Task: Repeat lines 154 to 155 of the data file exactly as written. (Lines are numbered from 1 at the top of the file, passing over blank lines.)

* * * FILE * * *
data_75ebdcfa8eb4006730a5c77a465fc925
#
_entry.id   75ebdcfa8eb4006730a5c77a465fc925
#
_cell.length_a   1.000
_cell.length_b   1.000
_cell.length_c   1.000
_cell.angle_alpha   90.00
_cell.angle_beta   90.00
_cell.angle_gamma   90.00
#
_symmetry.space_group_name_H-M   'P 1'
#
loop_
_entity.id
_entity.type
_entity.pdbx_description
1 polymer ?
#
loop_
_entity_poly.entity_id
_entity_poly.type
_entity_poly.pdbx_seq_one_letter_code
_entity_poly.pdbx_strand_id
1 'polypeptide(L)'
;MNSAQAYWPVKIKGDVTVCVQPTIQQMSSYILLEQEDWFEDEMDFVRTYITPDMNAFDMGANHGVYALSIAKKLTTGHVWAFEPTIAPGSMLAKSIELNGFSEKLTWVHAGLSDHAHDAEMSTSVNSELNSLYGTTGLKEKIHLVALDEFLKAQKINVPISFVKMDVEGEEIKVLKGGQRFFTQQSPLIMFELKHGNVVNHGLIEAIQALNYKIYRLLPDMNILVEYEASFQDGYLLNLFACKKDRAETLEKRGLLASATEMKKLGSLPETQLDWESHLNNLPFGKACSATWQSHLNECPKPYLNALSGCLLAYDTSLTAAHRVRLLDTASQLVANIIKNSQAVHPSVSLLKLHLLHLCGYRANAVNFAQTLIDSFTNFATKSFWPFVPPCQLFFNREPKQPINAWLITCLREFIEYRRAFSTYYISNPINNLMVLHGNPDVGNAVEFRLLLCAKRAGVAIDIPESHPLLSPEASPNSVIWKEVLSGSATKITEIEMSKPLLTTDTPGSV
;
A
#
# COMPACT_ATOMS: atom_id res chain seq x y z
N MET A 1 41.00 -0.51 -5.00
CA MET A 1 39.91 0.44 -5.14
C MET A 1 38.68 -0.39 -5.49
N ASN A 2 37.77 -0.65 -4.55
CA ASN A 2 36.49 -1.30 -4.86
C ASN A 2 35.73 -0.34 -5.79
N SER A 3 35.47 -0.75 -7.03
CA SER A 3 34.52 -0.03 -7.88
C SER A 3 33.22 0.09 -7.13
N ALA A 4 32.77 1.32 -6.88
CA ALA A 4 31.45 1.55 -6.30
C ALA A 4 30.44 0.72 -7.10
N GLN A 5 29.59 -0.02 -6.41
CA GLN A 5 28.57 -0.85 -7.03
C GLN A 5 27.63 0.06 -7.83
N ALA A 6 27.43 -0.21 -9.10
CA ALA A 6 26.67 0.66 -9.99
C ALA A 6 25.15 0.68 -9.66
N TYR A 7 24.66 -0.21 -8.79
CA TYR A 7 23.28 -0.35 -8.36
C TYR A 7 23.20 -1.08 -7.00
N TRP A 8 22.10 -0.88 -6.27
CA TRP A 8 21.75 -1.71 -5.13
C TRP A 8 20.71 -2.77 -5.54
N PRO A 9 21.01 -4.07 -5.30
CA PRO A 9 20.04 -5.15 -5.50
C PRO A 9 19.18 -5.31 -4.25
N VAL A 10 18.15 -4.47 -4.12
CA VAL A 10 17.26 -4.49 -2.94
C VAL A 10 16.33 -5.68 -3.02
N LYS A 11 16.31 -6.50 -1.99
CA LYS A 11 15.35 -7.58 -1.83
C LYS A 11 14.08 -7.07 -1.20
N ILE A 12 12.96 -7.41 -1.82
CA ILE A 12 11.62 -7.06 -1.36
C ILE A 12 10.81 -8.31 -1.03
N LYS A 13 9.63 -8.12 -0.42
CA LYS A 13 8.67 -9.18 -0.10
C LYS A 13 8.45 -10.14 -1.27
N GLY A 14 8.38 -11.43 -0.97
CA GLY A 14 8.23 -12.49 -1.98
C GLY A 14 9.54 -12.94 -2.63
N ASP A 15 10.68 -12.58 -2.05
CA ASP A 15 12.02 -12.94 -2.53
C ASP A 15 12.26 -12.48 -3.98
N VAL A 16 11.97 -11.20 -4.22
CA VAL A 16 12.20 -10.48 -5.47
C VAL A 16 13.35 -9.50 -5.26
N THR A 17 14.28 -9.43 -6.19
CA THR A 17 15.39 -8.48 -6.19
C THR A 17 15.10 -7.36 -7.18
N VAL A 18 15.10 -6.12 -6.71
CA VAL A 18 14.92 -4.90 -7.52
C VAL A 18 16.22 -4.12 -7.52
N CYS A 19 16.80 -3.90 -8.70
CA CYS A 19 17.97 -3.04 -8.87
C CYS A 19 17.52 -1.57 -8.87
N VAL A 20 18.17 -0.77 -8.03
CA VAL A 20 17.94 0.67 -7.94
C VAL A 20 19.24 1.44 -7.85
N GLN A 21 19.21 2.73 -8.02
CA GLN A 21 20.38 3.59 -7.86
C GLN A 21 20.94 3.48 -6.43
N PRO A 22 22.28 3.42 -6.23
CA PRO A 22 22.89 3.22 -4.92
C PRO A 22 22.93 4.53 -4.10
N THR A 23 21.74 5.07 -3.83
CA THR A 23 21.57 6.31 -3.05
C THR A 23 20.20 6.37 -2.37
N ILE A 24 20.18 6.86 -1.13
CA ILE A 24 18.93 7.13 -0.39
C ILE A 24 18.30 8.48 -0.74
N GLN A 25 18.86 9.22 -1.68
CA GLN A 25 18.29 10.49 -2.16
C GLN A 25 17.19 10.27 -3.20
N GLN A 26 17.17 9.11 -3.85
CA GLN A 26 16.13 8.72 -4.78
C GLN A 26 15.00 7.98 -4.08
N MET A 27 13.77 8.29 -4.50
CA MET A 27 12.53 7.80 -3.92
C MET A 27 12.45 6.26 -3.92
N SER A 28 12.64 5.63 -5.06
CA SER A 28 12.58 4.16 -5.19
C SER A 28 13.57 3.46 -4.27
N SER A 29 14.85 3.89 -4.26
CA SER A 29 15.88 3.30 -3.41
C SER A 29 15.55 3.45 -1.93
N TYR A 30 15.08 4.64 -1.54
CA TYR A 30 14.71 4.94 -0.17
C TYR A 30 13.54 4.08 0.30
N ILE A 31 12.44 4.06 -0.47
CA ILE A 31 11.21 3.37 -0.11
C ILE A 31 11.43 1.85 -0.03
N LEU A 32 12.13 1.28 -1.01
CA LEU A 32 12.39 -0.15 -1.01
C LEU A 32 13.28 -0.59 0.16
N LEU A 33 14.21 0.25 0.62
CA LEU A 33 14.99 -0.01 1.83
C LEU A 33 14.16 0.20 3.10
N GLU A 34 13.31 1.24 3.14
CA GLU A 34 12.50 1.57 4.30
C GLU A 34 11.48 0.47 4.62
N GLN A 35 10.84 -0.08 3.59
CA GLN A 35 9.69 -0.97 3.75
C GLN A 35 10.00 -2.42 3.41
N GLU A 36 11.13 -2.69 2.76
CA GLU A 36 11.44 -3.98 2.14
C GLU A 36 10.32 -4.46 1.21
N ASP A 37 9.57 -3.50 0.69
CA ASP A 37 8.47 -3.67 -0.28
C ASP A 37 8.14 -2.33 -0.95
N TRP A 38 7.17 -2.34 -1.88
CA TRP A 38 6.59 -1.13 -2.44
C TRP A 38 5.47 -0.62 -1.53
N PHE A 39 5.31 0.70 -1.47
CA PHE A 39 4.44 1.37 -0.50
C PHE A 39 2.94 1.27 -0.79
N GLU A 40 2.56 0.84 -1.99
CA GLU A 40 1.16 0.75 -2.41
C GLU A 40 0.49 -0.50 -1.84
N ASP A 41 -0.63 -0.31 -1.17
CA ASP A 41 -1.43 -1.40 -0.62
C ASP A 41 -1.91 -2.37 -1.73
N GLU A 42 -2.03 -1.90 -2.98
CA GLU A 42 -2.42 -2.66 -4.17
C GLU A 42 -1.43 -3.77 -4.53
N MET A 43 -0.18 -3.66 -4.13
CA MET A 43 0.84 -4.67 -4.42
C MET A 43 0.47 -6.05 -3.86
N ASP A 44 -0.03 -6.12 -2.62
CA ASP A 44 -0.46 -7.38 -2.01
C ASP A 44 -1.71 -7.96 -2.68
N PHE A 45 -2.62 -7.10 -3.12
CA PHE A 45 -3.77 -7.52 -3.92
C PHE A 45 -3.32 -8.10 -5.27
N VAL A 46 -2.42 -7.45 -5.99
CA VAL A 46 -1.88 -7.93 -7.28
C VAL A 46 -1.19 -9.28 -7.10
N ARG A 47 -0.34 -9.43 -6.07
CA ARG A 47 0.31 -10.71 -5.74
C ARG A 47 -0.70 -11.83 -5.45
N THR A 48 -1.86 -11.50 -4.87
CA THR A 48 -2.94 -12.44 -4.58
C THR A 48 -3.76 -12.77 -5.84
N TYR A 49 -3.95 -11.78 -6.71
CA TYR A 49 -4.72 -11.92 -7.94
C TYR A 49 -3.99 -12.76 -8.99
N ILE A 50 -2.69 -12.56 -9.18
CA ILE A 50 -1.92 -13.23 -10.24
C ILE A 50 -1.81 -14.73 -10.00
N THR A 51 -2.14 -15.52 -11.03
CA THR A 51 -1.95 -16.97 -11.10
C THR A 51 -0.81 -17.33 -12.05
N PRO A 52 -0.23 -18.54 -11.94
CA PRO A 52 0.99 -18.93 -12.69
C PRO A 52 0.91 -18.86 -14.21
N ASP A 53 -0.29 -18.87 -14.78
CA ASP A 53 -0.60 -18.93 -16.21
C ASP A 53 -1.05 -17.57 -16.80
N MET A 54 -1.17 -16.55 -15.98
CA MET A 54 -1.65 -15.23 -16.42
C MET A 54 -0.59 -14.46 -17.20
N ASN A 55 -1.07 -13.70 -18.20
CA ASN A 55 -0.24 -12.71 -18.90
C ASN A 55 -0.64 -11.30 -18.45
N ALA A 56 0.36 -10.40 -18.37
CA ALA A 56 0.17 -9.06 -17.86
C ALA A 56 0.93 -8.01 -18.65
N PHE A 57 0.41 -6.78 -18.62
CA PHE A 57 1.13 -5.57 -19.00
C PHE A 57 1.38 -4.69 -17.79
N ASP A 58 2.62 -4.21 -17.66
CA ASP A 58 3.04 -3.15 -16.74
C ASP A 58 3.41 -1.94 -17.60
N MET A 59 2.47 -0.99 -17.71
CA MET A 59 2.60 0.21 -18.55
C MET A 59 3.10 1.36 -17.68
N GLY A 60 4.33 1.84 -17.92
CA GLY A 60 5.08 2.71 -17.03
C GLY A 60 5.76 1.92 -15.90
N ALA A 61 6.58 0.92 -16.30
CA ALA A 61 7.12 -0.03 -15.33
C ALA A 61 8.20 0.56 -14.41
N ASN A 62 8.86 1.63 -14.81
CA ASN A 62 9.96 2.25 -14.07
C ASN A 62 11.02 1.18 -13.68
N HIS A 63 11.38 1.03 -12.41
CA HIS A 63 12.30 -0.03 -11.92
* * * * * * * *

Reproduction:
N GLU A 42 -2.03 -1.90 -2.98
CA GLU A 42 -2.42 -2.66 -4.17